Raining men? Male drought leads to unusual campaign


AN appeal for single men has been launched by a Brazilian town inhabited solely by young women.

Noiva do Cordeiro is a small town in an area of south eastern Brazil renowned for both its natural and physical beauty. Just 60 miles from the major city of Belo Horizonte and home to a population of 600, Noiva do Cordeiro is unusual for the fact that its inhabitants are all of the fairer sex.

The majority of the women are aged between 20 and 35, and the town is remarkable for being a matriarchal society within a country which can be quite conservative and deeply religious.

Husbands are sent to work away from the village, and with their sons joining them at the age of 18, the male to female ratio is only balanced at the weekend when the workers come home.

An appeal has therefore been launched, inviting eligible young bachelors to move into town: but only if they accept to live by the rules of this decidedly matriarchal society.

At 23, Nelma Fernandes is one of the women who have noted the distinct lack of male attention. Speaking to The Mirror, she said: “Here, the only men we single girls meet are either married or related to us, everyone is a cousin. I haven’t kissed a man for a long time.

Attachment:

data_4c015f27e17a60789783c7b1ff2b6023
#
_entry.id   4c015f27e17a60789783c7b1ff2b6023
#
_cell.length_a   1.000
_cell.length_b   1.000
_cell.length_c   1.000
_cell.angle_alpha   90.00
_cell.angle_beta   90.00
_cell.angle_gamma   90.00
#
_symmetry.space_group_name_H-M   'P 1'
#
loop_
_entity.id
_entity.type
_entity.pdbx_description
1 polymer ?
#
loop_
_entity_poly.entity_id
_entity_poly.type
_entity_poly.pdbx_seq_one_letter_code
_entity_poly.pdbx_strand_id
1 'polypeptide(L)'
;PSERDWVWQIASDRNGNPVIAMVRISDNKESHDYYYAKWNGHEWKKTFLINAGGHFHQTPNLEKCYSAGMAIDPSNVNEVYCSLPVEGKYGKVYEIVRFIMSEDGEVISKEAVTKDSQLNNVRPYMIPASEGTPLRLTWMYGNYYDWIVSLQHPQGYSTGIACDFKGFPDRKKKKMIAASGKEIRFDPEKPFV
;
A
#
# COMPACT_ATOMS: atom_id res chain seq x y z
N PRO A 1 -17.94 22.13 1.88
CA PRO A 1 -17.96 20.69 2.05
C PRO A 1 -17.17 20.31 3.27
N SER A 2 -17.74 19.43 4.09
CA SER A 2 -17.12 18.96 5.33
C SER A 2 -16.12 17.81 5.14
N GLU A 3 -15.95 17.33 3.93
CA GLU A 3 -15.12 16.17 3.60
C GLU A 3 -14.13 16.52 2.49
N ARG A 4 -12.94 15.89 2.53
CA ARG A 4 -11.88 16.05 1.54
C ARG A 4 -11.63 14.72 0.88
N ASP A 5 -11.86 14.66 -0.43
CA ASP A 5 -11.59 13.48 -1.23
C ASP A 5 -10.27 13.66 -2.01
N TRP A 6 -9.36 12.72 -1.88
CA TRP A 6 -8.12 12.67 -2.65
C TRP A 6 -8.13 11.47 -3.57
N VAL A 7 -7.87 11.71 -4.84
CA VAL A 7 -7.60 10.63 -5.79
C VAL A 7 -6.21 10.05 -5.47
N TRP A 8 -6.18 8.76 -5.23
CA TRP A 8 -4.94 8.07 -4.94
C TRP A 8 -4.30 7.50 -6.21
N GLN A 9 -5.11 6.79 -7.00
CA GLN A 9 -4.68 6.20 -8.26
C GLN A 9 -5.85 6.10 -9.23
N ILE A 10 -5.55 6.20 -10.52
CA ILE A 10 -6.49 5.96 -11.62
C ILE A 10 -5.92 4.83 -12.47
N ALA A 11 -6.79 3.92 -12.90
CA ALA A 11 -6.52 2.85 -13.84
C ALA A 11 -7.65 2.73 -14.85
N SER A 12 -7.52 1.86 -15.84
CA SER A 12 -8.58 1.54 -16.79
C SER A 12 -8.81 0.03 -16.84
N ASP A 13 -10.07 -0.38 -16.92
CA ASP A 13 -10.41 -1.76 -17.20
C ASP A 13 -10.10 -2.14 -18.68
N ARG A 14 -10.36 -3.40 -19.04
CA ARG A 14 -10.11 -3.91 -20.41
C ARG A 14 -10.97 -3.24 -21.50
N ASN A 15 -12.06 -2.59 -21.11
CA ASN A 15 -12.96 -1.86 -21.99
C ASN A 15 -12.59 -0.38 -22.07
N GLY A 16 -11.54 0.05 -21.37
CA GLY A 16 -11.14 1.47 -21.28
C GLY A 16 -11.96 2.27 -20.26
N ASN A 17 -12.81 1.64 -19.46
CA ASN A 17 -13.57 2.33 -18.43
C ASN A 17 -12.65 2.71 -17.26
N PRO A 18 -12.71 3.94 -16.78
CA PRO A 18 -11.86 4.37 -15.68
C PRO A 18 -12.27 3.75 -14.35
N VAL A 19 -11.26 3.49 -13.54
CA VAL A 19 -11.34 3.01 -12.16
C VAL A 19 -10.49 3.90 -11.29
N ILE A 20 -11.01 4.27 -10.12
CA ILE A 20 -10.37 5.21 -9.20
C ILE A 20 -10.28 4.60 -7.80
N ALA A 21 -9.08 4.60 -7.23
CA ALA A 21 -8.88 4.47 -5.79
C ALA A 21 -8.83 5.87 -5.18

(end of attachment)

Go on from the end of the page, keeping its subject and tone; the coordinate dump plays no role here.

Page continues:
“We all dream of falling in love and getting married. But we like living here and don’t want to have to leave the town to find a husband.

“We’d like to get to know men who would leave their own lives and come to be a part of ours.

“But first they need to agree to do what we say and live according to our rules.”

The town has its origins in the 1890s when a young woman named Maria Senhorinha de Lima was excommunicated by the Catholic Church for leaving the husband she had been forced to marry.

She became a magnet for other women who found themselves in a similar situation. In a deeply religious society which frowned upon female liberation of any kind, outspoken minds could find themselves becoming social outcasts. Such women flocked to the town where they set up a fair society with women ruling the roost.

In 1940 an evangelical pastor named Anisio Pereira came to the village after marrying one of the young women, and he soon took control, dictating how the women should behave and interfering in every aspect of the women’s lives, including banning alcohol, music and contraceptives.

When he died in 1995, the town’s women reestablished their dominance and now they are determined not to relinquish control.

Ms Fernandes said: “There are lots of things that women do better than men. Our town is prettier, more organised, and far more harmonious than if men were in charge.

“When problems or disputes arise, we resolve them in a woman’s way, trying to find consensus rather than conflict.

“We share everything, even the land we work on. Nobody competes with anyone here. It’s all for one, and one for all.”

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